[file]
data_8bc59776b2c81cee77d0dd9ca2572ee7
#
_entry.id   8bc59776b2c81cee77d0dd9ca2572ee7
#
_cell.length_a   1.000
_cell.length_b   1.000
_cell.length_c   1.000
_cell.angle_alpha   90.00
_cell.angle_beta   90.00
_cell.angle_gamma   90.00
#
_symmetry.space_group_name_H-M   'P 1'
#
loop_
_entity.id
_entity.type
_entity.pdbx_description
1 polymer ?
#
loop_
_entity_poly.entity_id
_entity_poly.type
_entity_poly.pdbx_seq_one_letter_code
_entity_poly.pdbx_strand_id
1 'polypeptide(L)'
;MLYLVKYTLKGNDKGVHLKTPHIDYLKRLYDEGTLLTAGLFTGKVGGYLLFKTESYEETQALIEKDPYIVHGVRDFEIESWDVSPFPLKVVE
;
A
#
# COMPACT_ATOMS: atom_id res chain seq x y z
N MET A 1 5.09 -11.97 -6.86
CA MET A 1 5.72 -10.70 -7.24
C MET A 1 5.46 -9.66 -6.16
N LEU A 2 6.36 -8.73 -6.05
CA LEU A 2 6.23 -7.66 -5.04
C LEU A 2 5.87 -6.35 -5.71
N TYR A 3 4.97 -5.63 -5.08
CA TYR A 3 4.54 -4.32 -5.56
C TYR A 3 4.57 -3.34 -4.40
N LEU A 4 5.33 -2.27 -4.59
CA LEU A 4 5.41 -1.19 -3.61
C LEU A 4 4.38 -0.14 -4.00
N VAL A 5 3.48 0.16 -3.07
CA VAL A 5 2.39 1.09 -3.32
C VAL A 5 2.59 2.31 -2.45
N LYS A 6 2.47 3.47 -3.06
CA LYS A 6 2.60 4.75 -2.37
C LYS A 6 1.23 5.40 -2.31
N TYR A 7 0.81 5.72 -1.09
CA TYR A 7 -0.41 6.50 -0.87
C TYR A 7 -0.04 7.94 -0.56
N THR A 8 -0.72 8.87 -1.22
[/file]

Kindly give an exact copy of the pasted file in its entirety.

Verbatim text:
data_8bc59776b2c81cee77d0dd9ca2572ee7
#
_entry.id   8bc59776b2c81cee77d0dd9ca2572ee7
#
_cell.length_a   1.000
_cell.length_b   1.000
_cell.length_c   1.000
_cell.angle_alpha   90.00
_cell.angle_beta   90.00
_cell.angle_gamma   90.00
#
_symmetry.space_group_name_H-M   'P 1'
#
loop_
_entity.id
_entity.type
_entity.pdbx_description
1 polymer ?
#
loop_
_entity_poly.entity_id
_entity_poly.type
_entity_poly.pdbx_seq_one_letter_code
_entity_poly.pdbx_strand_id
1 'polypeptide(L)'
;MLYLVKYTLKGNDKGVHLKTPHIDYLKRLYDEGTLLTAGLFTGKVGGYLLFKTESYEETQALIEKDPYIVHGVRDFEIESWDVSPFPLKVVE
;
A
#
# COMPACT_ATOMS: atom_id res chain seq x y z
N MET A 1 5.09 -11.97 -6.86
CA MET A 1 5.72 -10.70 -7.24
C MET A 1 5.46 -9.66 -6.16
N LEU A 2 6.36 -8.73 -6.05
CA LEU A 2 6.23 -7.66 -5.04
C LEU A 2 5.87 -6.35 -5.71
N TYR A 3 4.97 -5.63 -5.08
CA TYR A 3 4.54 -4.32 -5.56
C TYR A 3 4.57 -3.34 -4.40
N LEU A 4 5.33 -2.27 -4.59
CA LEU A 4 5.41 -1.19 -3.61
C LEU A 4 4.38 -0.14 -4.00
N VAL A 5 3.48 0.16 -3.07
CA VAL A 5 2.39 1.09 -3.32
C VAL A 5 2.59 2.31 -2.45
N LYS A 6 2.47 3.47 -3.06
CA LYS A 6 2.60 4.75 -2.37
C LYS A 6 1.23 5.40 -2.31
N TYR A 7 0.81 5.72 -1.09
CA TYR A 7 -0.41 6.50 -0.87
C TYR A 7 -0.04 7.94 -0.56
N THR A 8 -0.72 8.87 -1.22